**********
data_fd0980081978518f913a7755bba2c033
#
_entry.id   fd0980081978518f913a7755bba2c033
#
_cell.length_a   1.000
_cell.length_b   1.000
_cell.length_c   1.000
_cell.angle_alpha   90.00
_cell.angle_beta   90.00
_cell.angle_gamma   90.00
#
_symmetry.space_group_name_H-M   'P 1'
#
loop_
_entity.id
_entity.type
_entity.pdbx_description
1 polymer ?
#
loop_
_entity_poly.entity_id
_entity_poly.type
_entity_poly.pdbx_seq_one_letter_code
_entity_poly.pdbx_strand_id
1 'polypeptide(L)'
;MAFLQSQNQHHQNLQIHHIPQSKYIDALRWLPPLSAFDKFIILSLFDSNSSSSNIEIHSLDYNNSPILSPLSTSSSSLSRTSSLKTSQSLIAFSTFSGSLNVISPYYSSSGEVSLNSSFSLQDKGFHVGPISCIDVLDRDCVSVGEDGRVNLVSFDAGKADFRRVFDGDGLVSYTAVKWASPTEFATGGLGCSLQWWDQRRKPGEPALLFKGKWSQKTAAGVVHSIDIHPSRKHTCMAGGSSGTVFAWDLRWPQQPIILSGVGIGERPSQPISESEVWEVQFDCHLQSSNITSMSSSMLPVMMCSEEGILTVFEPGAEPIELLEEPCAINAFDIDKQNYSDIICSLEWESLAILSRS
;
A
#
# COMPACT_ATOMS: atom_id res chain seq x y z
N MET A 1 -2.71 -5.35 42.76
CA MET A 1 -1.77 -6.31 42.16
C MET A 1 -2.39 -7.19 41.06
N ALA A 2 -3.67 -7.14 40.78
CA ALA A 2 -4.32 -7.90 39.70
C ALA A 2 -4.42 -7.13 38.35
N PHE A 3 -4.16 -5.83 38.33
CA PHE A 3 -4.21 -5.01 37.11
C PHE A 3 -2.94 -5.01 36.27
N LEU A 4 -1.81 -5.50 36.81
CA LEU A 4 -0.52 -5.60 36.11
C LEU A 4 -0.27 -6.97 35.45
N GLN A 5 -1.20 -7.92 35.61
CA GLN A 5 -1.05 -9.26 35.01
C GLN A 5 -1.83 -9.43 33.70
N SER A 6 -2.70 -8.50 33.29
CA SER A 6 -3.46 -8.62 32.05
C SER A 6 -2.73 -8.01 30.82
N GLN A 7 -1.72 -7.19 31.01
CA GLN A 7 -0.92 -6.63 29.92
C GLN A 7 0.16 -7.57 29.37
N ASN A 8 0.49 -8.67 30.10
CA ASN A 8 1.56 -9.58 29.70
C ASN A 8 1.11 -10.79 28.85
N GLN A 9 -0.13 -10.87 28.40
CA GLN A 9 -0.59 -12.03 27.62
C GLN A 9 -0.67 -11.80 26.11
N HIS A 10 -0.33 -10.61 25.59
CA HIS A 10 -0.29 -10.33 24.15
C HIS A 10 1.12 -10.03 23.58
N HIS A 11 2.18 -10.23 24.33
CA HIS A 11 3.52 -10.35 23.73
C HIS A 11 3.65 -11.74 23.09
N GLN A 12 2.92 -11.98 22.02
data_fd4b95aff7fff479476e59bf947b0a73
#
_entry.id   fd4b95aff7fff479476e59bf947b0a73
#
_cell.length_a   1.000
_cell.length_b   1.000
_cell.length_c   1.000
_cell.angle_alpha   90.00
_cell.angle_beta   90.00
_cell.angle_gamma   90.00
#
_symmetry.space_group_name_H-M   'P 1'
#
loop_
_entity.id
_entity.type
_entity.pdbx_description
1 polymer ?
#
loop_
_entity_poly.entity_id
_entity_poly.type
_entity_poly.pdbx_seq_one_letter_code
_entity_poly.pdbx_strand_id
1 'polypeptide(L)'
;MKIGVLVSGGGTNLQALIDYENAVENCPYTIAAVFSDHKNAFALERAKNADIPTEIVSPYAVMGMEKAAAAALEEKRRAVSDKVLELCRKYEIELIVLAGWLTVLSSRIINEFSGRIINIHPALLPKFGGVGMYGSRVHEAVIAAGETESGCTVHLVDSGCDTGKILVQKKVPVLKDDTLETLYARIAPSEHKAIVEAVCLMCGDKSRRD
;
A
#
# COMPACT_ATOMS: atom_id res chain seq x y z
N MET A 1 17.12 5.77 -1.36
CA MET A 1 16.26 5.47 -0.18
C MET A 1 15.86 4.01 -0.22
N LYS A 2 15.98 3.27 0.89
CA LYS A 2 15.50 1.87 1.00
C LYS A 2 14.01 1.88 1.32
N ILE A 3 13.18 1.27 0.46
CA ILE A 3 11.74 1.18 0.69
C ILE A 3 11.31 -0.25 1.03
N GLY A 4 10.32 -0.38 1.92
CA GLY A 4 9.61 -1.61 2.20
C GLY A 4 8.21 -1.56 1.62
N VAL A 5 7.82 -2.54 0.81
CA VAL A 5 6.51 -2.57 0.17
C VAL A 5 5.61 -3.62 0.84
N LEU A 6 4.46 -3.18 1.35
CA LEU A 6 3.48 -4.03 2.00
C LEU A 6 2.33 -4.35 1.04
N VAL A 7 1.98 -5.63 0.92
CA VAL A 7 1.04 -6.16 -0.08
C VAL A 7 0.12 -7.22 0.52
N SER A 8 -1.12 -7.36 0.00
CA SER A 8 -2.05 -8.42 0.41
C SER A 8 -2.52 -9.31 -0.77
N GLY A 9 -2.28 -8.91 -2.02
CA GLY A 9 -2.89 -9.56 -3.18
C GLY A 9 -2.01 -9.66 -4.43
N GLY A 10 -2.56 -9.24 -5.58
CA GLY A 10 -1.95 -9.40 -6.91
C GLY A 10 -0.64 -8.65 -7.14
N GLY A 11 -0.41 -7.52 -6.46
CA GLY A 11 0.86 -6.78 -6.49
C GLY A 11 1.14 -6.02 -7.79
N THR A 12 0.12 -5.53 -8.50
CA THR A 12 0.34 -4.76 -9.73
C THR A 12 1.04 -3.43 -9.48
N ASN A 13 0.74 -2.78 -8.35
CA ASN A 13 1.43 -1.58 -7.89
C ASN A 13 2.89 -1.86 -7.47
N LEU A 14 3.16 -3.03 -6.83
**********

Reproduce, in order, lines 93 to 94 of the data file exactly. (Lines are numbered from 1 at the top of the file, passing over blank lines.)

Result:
#
# COMPACT_ATOMS: atom_id res chain seq x y z